By Daria Sito-Sucic
SARAJEVO (Reuters) - The first group of 26 Bosnians and their Palestinian relatives who had been stuck in Gaza arrived in the Bosnian capital Sarajevo on Monday, after they were evacuated to Egypt last week following weeks of waiting.
After undergoing thorough medical check-ups at the Sarajevo airport, the evacuees reunited with their families and friends who were anxiously waiting for them. Those without relatives in Bosnia will be accommodated in a refugee center, officials said.
Another group of 11 Gaza evacuees was set to arrive later on Monday, Foreign Minister Elmedin Konakovic told reporters.
"I have been in the Gaza Strip for 40 days of war," said Khaled Mosleh, a Palestinian with Bosnian residence who went to Gaza to visit a sick mother and got stuck there. Mosleh graduated from the Sarajevo medical school and lives in Bosnia with a Bosnian wife and five children.
"The situation is very difficult," he said of life in Gaza. "When you think that you will get killed two, three times a day, it is inconceivable. The humanitarian situation is non-existent, there is a smell of death at the streets of Gaza, the death is everywhere."
His sons Halid, 29, and Salahudin, 20, could not hide their tears when they hugged their father.
"The last month has been like a hell," Halid told Reuters, explaining they had received only a short text message proving their father was alive.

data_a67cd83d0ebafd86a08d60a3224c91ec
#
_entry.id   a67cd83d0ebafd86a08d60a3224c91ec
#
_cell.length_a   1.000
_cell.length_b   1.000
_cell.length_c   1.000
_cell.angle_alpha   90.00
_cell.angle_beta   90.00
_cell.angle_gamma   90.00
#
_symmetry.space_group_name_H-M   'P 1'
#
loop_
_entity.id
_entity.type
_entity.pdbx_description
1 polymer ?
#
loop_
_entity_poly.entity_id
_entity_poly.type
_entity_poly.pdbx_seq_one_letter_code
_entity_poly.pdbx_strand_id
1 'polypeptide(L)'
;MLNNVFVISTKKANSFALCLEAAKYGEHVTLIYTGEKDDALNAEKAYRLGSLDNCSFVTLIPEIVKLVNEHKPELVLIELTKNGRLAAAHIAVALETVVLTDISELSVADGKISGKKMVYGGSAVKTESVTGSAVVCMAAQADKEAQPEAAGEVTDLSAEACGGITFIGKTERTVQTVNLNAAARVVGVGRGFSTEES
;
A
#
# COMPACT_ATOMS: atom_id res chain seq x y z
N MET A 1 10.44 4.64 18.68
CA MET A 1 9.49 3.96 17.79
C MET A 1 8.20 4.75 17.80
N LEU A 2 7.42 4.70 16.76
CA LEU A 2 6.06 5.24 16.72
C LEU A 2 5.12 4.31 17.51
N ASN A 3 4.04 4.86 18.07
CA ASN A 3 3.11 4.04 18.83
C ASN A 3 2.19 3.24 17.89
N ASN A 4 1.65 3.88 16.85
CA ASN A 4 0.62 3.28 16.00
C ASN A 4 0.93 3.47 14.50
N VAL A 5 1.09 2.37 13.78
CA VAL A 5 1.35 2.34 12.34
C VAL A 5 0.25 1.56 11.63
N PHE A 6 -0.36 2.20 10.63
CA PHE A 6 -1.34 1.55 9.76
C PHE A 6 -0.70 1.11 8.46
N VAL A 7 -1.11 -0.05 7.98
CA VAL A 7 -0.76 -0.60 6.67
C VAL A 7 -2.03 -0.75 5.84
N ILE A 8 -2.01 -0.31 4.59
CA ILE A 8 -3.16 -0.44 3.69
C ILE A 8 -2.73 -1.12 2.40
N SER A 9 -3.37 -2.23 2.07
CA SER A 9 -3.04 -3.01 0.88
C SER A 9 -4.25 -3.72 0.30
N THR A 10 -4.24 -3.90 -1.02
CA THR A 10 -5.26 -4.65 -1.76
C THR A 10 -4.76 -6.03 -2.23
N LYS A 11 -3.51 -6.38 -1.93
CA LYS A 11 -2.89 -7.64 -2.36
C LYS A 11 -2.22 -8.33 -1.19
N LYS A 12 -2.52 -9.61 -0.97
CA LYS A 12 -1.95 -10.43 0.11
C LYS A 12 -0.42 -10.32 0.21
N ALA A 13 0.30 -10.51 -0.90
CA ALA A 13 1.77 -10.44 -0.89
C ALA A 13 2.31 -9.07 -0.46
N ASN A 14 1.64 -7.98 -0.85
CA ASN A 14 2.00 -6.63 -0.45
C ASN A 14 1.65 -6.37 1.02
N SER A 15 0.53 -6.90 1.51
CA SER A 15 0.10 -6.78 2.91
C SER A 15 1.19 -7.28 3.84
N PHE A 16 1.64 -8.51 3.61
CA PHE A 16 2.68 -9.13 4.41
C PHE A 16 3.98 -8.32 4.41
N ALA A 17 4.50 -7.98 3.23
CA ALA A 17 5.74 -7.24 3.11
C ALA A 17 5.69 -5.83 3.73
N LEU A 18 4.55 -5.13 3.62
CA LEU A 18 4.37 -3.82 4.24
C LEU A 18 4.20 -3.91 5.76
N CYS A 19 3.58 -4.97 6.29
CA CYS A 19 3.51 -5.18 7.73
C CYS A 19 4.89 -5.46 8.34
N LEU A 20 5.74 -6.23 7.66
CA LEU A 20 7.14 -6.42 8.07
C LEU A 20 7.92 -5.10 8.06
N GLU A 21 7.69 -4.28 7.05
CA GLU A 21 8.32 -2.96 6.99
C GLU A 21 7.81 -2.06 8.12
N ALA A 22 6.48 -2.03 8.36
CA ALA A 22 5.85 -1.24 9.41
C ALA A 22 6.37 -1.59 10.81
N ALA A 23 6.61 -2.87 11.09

Imad Sehada, a Gaza-born resident of Bosnia, was waiting for his cousins to arrive. His whole family is still in northern Gaza and it was difficult for them to reach the Rafah border crossing with Egypt in the south, he said.
Bosnians are sympathetic to the plight of Gaza residents, after enduring a devastating war in the 1990s in which about 100,000 people were killed and 2 million resettled, and with Sarajevo having been under the longest siege in modern history.
Sumeja Hadzic-Jusufovic, draped in the Palestinian flag, came to the airport with a basket of candies packed by her children for the Gaza children evacuees.
"I was compelled to come," she said.
While happy to reunite with his Bosnian family, Mosleh said his heart was bleeding for his Gaza family. "In a way, a man does not know whether he is happy or sad," he said.
(Reporting by Daria Sito-Sucic; Editing by Bill Berkrot)